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Walking Oregon City: McLoughlin Promenade, Historic District, Downtown

Thinking about walking Oregon City? You’ll find everything you need here, including turn-by-turn route map, to embark on a full morning or afternoon walking downtown Oregon City, from the McLoughlin Promenade high above the Willamette River, to the Historic Homes District, to Main Street shopping and noshing.

Beautiful, historic Oregon City hugs the eastern banks of the Willamette River on the southern edge of Portland Metro.

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And because of Canemah Bluff (15 million-year-old Wanapum Basalts overlain by two million-year-old Boring lava flows), Willamette Falls, defunct and soon to be repurposed Blue Heron Paper Company, and a plethora of historic homes, walking Oregon City is a year-round adventure.

It’s a short jaunt from Oregon City to bucolic sister city West Linn (to the west and north) and because you might want to extend your walk by a mile or two in that direction, the route to Rosemont Road, West Linn is included as an option on our sharable map below. We walk that route frequently.

Regardless how you get to Oregon City however, by foot or vehicle, the spectacular views from Mcloughlin Promenade high above Willamette Falls and the decaying old paper mill make this early American lumber town a primo destination all year long, especially for camera buffs.

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A Walk to Remember

Friends and relatives coming in from out of town? THIS is the walk they’ll talk about when they return home. It will impress them even more if you know a bit of the history and can confidently host a tour of the Mcloughlin Historic District. Our route map makes that easy with marked locations and a snippet of history on each of the historic homes.

You’ll also get pointers to our favorite local eateries, bars, and coffee shops in the McLoughlin neighborhood.

Shout Out: Head to The Hive Social (featuring Sister’s Coffee) on 7th Street. Order their top-notch macchiato (or your fave drink). And the pastries, well, don’t say I didn’t warn you.

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A Bit of History

By 1814, both the North West Company and the Hudson’s Bay Company regularly trapped the lower Columbia and Willamette Rivers. The settlement, which became Oregon City, was originally known as Willamette Falls. Enough electricity was generated from this natural resource to power all of Portland.

Officially established in 1829 by the Hudson’s Bay Company, in 1844 Oregon City became the first U.S. city west of the Rocky Mountains to be incorporated. It was also the first territorial capital of Oregon. Today Oregon City encompasses nine square miles and is home to 35,000 residents.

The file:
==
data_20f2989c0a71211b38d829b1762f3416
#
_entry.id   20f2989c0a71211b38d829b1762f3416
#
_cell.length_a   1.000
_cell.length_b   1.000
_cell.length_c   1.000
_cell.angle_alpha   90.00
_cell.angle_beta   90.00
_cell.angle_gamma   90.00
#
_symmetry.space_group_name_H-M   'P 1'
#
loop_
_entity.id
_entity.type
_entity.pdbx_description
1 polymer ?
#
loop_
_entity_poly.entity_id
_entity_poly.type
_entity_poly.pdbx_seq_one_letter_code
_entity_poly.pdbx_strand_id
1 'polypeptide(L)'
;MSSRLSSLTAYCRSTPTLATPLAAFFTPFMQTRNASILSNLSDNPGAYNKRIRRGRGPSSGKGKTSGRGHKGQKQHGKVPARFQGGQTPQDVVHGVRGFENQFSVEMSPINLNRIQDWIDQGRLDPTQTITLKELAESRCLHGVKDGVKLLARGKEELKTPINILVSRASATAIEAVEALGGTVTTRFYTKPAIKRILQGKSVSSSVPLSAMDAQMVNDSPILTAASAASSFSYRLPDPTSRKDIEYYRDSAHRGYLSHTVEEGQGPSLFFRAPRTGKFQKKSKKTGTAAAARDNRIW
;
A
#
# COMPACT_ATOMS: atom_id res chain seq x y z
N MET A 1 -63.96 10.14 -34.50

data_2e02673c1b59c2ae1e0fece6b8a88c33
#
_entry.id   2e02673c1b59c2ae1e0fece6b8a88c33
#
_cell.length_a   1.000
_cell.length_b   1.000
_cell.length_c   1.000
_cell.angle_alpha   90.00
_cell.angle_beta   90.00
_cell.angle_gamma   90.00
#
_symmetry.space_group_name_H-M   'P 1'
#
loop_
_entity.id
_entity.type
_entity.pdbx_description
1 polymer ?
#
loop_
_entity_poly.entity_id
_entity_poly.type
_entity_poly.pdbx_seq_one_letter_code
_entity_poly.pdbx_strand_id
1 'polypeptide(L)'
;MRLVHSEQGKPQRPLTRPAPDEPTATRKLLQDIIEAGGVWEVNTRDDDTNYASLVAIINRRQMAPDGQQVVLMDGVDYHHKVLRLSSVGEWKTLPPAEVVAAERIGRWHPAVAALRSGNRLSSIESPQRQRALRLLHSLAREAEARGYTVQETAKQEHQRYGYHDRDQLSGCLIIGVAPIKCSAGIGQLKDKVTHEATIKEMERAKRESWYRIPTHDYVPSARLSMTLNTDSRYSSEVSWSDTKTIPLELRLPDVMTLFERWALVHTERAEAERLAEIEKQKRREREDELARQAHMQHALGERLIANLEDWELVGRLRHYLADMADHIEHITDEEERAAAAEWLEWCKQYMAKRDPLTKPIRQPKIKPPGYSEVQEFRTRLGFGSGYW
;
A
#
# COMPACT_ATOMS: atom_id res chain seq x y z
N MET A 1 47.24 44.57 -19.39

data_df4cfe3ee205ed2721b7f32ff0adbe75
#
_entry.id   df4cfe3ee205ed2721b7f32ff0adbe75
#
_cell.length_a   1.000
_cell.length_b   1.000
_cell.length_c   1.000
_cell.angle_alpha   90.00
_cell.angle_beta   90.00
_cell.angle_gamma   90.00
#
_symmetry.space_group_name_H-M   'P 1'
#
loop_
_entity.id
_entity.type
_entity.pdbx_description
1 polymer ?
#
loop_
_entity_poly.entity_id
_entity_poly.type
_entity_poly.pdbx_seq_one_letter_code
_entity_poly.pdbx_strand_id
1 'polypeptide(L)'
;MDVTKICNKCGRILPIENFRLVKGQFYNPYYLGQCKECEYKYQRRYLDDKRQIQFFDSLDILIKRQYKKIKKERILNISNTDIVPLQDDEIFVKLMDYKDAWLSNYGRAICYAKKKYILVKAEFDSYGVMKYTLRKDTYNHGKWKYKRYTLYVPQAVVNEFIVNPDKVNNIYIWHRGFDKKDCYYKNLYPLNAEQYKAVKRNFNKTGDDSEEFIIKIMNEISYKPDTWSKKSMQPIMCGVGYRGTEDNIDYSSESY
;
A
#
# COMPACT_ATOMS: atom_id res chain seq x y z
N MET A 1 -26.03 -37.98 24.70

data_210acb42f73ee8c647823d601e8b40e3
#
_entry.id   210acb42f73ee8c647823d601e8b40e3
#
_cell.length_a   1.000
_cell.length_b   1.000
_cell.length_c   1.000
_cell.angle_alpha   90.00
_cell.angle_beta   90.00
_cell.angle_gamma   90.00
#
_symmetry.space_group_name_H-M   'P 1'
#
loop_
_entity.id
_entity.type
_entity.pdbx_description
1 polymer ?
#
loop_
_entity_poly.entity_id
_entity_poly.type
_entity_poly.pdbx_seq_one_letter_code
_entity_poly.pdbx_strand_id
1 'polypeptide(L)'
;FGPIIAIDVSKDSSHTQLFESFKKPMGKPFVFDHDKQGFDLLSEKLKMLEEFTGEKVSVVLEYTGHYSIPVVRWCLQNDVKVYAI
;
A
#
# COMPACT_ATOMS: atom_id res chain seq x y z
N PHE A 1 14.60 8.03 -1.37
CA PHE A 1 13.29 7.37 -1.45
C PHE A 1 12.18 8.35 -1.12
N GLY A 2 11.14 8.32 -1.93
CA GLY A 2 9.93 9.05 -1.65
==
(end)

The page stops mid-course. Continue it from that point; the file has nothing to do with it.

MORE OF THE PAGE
Oregon City Neighborhoods

There are twelve official neighborhoods in Oregon City, as indicated on the map below. This walk meanders through the river-hugging McLoughlin neighborhood (in gold below).


Historic Homes

Historic homes abound in this early American city but are most heavily concentrated in the McLoughlin Historic District. The online walking map below includes the house name, address, date built, and architectural style. We will continue adding photos for each home as well, to make it easy for you to spot them as you walk.

Oregon City Arch Bridge

The 745-foot Arch Bridge, sometimes called Willamette River Bridge, provides pedestrian, bicycle, and vehicle passage over the Willamette River, connecting West Linn and Oregon City communities.

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The 1921-1922 Biennial Report of the Oregon State Highway Commission praised this bridge as “the most artistic appearing large bridge in the State.”

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The views from this bridge are definitely eye popping. I loving hanging out on the pedestrian walkway capturing the patterns in the water created by upstream Willamette Falls.

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Oregon City Municipal Elevator

Even if you don’t plan to walk McLoughlin Promenade above Downtown Oregon City, the view from the observation deck of this iconic elevator is well worth the short ride up. It’s open seven days a week, morning to evening, and it’s FREE.

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This 130-foot elevator connects Oregon City’s Old Town and Historic McLoughlin neighborhoods. The upper portion houses the  observation deck, which produces the flying saucer effect. The only elevator of its type in the United States and one of only four such elevators in the world, the current municipal elevator was completed in 1955 and was added to the National Register of Historic Places in 2014. The original water powered elevator was built in 1915.